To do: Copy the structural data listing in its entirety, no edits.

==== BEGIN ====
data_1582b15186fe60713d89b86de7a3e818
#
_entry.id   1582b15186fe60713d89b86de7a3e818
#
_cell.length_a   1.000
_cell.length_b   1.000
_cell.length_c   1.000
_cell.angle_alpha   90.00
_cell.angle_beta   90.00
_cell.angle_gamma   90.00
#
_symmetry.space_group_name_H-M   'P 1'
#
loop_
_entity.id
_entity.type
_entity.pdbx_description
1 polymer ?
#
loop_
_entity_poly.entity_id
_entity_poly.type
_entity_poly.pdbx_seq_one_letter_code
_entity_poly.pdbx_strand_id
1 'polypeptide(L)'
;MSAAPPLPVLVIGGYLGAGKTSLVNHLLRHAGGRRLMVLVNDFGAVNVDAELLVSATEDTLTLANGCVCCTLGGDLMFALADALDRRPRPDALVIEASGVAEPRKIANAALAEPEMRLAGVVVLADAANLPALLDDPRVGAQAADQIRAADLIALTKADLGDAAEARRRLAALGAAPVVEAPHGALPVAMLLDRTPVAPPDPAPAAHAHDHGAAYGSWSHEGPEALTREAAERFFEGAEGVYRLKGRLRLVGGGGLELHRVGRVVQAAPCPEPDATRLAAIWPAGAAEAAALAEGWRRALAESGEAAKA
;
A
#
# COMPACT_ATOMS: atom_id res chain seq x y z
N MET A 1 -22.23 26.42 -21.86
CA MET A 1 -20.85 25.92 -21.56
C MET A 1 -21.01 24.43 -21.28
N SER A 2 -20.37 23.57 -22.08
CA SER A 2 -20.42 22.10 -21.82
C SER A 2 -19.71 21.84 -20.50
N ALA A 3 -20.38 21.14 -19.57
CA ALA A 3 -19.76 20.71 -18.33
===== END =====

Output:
data_1582b15186fe60713d89b86de7a3e818
#
_entry.id   1582b15186fe60713d89b86de7a3e818
#
_cell.length_a   1.000
_cell.length_b   1.000
_cell.length_c   1.000
_cell.angle_alpha   90.00
_cell.angle_beta   90.00
_cell.angle_gamma   90.00
#
_symmetry.space_group_name_H-M   'P 1'
#
loop_
_entity.id
_entity.type
_entity.pdbx_description
1 polymer ?
#
loop_
_entity_poly.entity_id
_entity_poly.type
_entity_poly.pdbx_seq_one_letter_code
_entity_poly.pdbx_strand_id
1 'polypeptide(L)'
;MSAAPPLPVLVIGGYLGAGKTSLVNHLLRHAGGRRLMVLVNDFGAVNVDAELLVSATEDTLTLANGCVCCTLGGDLMFALADALDRRPRPDALVIEASGVAEPRKIANAALAEPEMRLAGVVVLADAANLPALLDDPRVGAQAADQIRAADLIALTKADLGDAAEARRRLAALGAAPVVEAPHGALPVAMLLDRTPVAPPDPAPAAHAHDHGAAYGSWSHEGPEALTREAAERFFEGAEGVYRLKGRLRLVGGGGLELHRVGRVVQAAPCPEPDATRLAAIWPAGAAEAAALAEGWRRALAESGEAAKA
;
A
#
# COMPACT_ATOMS: atom_id res chain seq x y z
N MET A 1 -22.23 26.42 -21.86
CA MET A 1 -20.85 25.92 -21.56
C MET A 1 -21.01 24.43 -21.28
N SER A 2 -20.37 23.57 -22.08
CA SER A 2 -20.42 22.10 -21.82
C SER A 2 -19.71 21.84 -20.50
N ALA A 3 -20.38 21.14 -19.57
CA ALA A 3 -19.76 20.71 -18.33